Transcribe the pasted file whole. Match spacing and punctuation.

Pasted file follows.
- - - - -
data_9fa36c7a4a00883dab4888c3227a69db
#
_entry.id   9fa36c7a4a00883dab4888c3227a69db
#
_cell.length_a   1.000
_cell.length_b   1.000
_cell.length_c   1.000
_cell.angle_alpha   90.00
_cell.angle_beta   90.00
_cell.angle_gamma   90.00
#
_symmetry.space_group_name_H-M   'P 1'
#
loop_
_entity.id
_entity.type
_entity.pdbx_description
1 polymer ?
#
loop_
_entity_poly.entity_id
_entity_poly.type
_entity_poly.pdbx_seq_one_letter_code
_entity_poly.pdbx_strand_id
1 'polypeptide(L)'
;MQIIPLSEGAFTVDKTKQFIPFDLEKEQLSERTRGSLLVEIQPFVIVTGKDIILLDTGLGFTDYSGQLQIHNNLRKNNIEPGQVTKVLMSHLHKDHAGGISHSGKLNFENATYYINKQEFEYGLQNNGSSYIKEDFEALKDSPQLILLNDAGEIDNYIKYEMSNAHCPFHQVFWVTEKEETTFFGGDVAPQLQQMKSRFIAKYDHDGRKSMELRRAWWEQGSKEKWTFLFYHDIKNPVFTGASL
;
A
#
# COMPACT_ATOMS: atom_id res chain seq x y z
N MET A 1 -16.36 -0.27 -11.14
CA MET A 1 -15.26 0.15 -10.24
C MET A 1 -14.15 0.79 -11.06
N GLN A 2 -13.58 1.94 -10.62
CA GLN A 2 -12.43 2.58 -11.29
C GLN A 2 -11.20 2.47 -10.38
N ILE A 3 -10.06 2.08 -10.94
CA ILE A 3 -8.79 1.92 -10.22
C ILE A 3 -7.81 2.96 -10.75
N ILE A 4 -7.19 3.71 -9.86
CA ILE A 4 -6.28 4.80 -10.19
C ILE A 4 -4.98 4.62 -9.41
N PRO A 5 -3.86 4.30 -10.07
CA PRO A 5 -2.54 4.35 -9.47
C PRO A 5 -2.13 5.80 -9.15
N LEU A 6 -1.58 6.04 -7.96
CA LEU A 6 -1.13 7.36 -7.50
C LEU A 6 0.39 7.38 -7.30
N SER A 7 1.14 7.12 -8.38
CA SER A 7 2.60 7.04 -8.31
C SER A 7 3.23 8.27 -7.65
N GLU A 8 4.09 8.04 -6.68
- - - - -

data_9fa36c7a4a00883dab4888c3227a69db
#
_entry.id   9fa36c7a4a00883dab4888c3227a69db
#
_cell.length_a   1.000
_cell.length_b   1.000
_cell.length_c   1.000
_cell.angle_alpha   90.00
_cell.angle_beta   90.00
_cell.angle_gamma   90.00
#
_symmetry.space_group_name_H-M   'P 1'
#
loop_
_entity.id
_entity.type
_entity.pdbx_description
1 polymer ?
#
loop_
_entity_poly.entity_id
_entity_poly.type
_entity_poly.pdbx_seq_one_letter_code
_entity_poly.pdbx_strand_id
1 'polypeptide(L)'
;MQIIPLSEGAFTVDKTKQFIPFDLEKEQLSERTRGSLLVEIQPFVIVTGKDIILLDTGLGFTDYSGQLQIHNNLRKNNIEPGQVTKVLMSHLHKDHAGGISHSGKLNFENATYYINKQEFEYGLQNNGSSYIKEDFEALKDSPQLILLNDAGEIDNYIKYEMSNAHCPFHQVFWVTEKEETTFFGGDVAPQLQQMKSRFIAKYDHDGRKSMELRRAWWEQGSKEKWTFLFYHDIKNPVFTGASL
;
A
#
# COMPACT_ATOMS: atom_id res chain seq x y z
N MET A 1 -16.36 -0.27 -11.14
CA MET A 1 -15.26 0.15 -10.24
C MET A 1 -14.15 0.79 -11.06
N GLN A 2 -13.58 1.94 -10.62
CA GLN A 2 -12.43 2.58 -11.29
C GLN A 2 -11.20 2.47 -10.38
N ILE A 3 -10.06 2.08 -10.94
CA ILE A 3 -8.79 1.92 -10.22
C ILE A 3 -7.81 2.96 -10.75
N ILE A 4 -7.19 3.71 -9.86
CA ILE A 4 -6.28 4.80 -10.19
C ILE A 4 -4.98 4.62 -9.41
N PRO A 5 -3.86 4.30 -10.07
CA PRO A 5 -2.54 4.35 -9.47
C PRO A 5 -2.13 5.80 -9.15
N LEU A 6 -1.58 6.04 -7.96
CA LEU A 6 -1.13 7.36 -7.50
C LEU A 6 0.39 7.38 -7.30
N SER A 7 1.14 7.12 -8.38
CA SER A 7 2.60 7.04 -8.31
C SER A 7 3.23 8.27 -7.65
N GLU A 8 4.09 8.04 -6.68